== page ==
"A hundred and sixty." This time it was a woman.

                                                                                                                                                                                                                                    • Yeah. I know.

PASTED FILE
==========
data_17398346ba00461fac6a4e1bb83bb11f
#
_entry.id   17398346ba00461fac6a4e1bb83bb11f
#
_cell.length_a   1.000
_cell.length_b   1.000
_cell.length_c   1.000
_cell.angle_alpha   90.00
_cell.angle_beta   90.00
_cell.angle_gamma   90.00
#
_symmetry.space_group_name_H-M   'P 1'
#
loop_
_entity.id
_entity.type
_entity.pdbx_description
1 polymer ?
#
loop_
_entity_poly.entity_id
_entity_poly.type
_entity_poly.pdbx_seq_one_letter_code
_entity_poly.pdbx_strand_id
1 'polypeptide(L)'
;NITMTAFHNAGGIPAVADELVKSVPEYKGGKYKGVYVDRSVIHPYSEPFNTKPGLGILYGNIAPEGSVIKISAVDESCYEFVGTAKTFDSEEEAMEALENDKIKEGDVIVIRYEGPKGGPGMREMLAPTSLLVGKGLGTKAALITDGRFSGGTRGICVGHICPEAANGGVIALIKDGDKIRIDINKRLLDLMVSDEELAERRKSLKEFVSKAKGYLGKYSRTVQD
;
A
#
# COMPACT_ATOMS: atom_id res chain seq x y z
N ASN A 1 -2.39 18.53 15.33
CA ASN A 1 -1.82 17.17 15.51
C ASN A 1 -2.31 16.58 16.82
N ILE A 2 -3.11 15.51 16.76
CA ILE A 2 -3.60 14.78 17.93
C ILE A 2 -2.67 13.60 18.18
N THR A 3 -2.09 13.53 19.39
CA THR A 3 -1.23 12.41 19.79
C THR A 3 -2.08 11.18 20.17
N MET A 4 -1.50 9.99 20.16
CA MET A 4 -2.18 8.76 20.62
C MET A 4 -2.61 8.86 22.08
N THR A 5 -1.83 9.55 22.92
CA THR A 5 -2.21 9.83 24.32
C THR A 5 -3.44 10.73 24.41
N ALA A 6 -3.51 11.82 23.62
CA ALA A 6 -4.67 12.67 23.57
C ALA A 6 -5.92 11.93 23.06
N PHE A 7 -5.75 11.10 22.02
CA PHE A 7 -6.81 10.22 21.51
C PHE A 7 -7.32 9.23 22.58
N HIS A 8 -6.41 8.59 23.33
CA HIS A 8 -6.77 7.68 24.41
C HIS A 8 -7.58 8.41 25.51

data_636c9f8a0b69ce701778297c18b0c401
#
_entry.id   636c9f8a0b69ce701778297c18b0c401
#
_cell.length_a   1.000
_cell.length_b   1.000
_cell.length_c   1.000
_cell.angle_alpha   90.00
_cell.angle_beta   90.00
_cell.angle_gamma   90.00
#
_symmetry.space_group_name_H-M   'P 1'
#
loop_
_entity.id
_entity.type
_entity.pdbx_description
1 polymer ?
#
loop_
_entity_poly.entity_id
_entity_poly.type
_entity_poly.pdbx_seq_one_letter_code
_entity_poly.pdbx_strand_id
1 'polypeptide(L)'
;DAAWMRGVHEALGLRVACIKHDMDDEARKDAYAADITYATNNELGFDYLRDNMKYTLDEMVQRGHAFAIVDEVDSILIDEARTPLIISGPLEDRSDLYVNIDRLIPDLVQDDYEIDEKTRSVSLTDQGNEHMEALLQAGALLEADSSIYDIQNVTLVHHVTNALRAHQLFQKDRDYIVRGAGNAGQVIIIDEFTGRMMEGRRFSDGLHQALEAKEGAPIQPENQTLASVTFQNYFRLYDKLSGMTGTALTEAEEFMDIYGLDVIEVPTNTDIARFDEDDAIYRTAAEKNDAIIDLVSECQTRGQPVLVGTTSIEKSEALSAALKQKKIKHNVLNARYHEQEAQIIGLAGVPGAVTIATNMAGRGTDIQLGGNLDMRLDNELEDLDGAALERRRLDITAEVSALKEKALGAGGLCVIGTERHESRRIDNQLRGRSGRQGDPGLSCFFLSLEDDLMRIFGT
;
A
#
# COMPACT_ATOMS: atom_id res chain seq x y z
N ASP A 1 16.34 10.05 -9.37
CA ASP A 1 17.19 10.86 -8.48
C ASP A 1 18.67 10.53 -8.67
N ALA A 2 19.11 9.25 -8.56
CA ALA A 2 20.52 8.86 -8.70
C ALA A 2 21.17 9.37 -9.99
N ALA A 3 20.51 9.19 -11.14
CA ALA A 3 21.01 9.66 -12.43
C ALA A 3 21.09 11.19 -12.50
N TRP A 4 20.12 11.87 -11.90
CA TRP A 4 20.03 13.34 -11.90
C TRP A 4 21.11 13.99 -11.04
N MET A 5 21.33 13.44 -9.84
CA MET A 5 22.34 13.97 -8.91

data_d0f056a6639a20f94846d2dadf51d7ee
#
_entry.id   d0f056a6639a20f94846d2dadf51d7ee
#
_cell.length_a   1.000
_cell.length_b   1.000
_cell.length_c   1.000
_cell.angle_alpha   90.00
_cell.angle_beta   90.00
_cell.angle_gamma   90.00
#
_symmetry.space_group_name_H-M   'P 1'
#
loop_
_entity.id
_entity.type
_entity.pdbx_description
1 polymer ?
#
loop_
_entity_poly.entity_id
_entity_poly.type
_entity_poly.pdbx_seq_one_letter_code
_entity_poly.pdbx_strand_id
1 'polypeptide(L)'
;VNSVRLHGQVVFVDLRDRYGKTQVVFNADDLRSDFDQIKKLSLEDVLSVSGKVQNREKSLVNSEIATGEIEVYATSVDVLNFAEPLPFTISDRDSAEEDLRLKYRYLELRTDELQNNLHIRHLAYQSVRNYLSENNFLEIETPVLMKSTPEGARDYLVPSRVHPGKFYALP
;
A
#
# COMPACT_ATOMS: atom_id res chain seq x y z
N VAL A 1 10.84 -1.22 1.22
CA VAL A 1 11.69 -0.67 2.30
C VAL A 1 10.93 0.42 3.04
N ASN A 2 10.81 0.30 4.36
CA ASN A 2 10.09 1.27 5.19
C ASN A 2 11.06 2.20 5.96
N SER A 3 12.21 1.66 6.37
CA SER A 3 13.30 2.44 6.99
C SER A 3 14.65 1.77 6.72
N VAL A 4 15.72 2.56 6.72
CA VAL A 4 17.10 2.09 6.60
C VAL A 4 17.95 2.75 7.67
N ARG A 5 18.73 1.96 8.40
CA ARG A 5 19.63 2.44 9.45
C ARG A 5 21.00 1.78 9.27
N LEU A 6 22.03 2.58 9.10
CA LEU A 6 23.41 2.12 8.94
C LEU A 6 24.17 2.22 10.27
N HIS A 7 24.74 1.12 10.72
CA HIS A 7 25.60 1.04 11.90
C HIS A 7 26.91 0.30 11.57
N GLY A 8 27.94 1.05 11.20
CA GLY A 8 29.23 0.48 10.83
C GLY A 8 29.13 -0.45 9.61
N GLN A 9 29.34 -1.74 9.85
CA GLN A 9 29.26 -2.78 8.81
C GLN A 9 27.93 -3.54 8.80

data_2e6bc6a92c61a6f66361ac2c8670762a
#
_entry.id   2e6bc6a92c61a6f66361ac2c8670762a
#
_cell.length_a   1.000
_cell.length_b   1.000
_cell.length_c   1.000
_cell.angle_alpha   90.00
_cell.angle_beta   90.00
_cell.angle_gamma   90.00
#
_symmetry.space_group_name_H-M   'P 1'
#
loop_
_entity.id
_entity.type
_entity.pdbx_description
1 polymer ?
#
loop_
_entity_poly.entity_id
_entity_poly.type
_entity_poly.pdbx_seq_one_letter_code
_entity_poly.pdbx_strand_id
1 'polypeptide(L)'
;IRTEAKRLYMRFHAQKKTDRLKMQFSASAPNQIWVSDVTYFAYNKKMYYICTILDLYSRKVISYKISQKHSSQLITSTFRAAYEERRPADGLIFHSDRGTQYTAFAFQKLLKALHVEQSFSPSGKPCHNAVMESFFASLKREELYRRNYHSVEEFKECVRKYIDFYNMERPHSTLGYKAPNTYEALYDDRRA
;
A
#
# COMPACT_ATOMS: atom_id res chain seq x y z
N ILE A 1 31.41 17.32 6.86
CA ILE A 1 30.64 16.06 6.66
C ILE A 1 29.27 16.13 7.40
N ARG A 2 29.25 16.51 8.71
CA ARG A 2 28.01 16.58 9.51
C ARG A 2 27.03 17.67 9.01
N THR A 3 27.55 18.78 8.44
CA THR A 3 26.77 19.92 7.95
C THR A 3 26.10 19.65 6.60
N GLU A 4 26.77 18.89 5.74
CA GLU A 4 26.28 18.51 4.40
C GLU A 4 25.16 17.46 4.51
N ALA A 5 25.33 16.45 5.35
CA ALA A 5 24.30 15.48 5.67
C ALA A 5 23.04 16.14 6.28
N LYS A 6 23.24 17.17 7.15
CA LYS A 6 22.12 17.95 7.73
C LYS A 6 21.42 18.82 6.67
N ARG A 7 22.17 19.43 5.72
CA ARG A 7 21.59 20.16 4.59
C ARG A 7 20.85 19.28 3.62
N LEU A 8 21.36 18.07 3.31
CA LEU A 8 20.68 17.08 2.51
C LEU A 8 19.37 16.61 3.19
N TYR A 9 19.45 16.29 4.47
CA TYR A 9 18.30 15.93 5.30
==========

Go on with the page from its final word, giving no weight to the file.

• 鈥楢ug. 14, 1878.